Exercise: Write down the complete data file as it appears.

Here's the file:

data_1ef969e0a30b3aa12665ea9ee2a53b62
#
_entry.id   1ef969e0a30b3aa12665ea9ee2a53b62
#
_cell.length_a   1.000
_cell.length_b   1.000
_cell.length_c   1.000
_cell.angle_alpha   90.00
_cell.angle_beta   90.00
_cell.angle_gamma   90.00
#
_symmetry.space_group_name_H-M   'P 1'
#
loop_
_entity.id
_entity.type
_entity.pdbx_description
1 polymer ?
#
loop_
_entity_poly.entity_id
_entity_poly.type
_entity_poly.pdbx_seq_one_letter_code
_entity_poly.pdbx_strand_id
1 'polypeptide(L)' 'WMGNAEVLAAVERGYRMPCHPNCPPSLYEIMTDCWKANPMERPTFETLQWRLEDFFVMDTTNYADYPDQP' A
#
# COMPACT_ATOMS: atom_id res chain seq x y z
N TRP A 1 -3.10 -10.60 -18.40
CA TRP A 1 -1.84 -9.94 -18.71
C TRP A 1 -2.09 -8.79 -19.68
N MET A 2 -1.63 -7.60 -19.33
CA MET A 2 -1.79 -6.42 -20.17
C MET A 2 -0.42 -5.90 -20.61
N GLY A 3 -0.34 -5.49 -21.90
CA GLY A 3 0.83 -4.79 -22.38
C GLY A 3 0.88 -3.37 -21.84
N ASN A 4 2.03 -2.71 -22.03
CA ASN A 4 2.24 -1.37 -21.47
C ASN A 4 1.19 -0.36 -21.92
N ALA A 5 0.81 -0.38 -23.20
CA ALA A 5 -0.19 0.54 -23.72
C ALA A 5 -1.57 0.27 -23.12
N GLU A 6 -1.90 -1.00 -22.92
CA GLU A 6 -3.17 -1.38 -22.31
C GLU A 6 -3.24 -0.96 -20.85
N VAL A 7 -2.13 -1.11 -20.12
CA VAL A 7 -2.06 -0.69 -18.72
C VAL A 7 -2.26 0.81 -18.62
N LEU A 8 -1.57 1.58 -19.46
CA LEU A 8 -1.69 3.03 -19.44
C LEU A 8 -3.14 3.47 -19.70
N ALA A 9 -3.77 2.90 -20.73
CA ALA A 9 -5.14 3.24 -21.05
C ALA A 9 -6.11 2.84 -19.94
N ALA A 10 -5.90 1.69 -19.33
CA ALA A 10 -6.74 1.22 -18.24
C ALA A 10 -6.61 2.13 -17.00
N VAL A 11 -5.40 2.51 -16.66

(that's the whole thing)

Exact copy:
data_1ef969e0a30b3aa12665ea9ee2a53b62
#
_entry.id   1ef969e0a30b3aa12665ea9ee2a53b62
#
_cell.length_a   1.000
_cell.length_b   1.000
_cell.length_c   1.000
_cell.angle_alpha   90.00
_cell.angle_beta   90.00
_cell.angle_gamma   90.00
#
_symmetry.space_group_name_H-M   'P 1'
#
loop_
_entity.id
_entity.type
_entity.pdbx_description
1 polymer ?
#
loop_
_entity_poly.entity_id
_entity_poly.type
_entity_poly.pdbx_seq_one_letter_code
_entity_poly.pdbx_strand_id
1 'polypeptide(L)' 'WMGNAEVLAAVERGYRMPCHPNCPPSLYEIMTDCWKANPMERPTFETLQWRLEDFFVMDTTNYADYPDQP' A
#
# COMPACT_ATOMS: atom_id res chain seq x y z
N TRP A 1 -3.10 -10.60 -18.40
CA TRP A 1 -1.84 -9.94 -18.71
C TRP A 1 -2.09 -8.79 -19.68
N MET A 2 -1.63 -7.60 -19.33
CA MET A 2 -1.79 -6.42 -20.17
C MET A 2 -0.42 -5.90 -20.61
N GLY A 3 -0.34 -5.49 -21.90
CA GLY A 3 0.83 -4.79 -22.38
C GLY A 3 0.88 -3.37 -21.84
N ASN A 4 2.03 -2.71 -22.03
CA ASN A 4 2.24 -1.37 -21.47
C ASN A 4 1.19 -0.36 -21.92
N ALA A 5 0.81 -0.38 -23.20
CA ALA A 5 -0.19 0.54 -23.72
C ALA A 5 -1.57 0.27 -23.12
N GLU A 6 -1.90 -1.00 -22.92
CA GLU A 6 -3.17 -1.38 -22.31
C GLU A 6 -3.24 -0.96 -20.85
N VAL A 7 -2.13 -1.11 -20.12
CA VAL A 7 -2.06 -0.69 -18.72
C VAL A 7 -2.26 0.81 -18.62
N LEU A 8 -1.57 1.58 -19.46
CA LEU A 8 -1.69 3.03 -19.44
C LEU A 8 -3.14 3.47 -19.70
N ALA A 9 -3.77 2.90 -20.73
CA ALA A 9 -5.14 3.24 -21.05
C ALA A 9 -6.11 2.84 -19.94
N ALA A 10 -5.90 1.69 -19.33
CA ALA A 10 -6.74 1.22 -18.24
C ALA A 10 -6.61 2.13 -17.00
N VAL A 11 -5.40 2.51 -16.66